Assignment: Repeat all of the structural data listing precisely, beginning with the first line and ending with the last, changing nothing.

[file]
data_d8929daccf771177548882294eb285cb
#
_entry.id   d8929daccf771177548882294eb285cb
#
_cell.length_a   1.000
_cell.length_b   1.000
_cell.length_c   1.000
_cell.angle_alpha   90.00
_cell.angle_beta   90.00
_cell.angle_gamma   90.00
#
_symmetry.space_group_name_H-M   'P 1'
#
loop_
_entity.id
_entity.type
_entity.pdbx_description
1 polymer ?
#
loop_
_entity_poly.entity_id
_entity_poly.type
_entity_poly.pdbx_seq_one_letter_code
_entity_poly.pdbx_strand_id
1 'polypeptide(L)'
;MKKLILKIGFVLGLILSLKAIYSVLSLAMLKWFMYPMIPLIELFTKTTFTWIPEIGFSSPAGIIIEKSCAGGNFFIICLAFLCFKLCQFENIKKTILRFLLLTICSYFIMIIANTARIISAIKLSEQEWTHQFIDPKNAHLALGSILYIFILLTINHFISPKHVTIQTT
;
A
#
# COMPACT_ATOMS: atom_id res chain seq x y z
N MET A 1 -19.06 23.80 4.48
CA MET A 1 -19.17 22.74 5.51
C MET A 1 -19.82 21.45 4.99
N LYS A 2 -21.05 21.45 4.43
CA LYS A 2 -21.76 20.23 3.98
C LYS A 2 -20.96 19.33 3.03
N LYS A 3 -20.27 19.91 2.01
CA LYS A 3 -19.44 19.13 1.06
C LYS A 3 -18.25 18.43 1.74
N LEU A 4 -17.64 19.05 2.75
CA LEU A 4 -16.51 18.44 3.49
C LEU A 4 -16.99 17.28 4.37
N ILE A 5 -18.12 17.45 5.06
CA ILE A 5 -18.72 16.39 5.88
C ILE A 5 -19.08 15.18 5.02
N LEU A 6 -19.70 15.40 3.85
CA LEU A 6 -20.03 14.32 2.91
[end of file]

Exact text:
data_d8929daccf771177548882294eb285cb
#
_entry.id   d8929daccf771177548882294eb285cb
#
_cell.length_a   1.000
_cell.length_b   1.000
_cell.length_c   1.000
_cell.angle_alpha   90.00
_cell.angle_beta   90.00
_cell.angle_gamma   90.00
#
_symmetry.space_group_name_H-M   'P 1'
#
loop_
_entity.id
_entity.type
_entity.pdbx_description
1 polymer ?
#
loop_
_entity_poly.entity_id
_entity_poly.type
_entity_poly.pdbx_seq_one_letter_code
_entity_poly.pdbx_strand_id
1 'polypeptide(L)'
;MKKLILKIGFVLGLILSLKAIYSVLSLAMLKWFMYPMIPLIELFTKTTFTWIPEIGFSSPAGIIIEKSCAGGNFFIICLAFLCFKLCQFENIKKTILRFLLLTICSYFIMIIANTARIISAIKLSEQEWTHQFIDPKNAHLALGSILYIFILLTINHFISPKHVTIQTT
;
A
#
# COMPACT_ATOMS: atom_id res chain seq x y z
N MET A 1 -19.06 23.80 4.48
CA MET A 1 -19.17 22.74 5.51
C MET A 1 -19.82 21.45 4.99
N LYS A 2 -21.05 21.45 4.43
CA LYS A 2 -21.76 20.23 3.98
C LYS A 2 -20.96 19.33 3.03
N LYS A 3 -20.27 19.91 2.01
CA LYS A 3 -19.44 19.13 1.06
C LYS A 3 -18.25 18.43 1.74
N LEU A 4 -17.64 19.05 2.75
CA LEU A 4 -16.51 18.44 3.49
C LEU A 4 -16.99 17.28 4.37
N ILE A 5 -18.12 17.45 5.06
CA ILE A 5 -18.72 16.39 5.88
C ILE A 5 -19.08 15.18 5.02
N LEU A 6 -19.70 15.40 3.85
CA LEU A 6 -20.03 14.32 2.91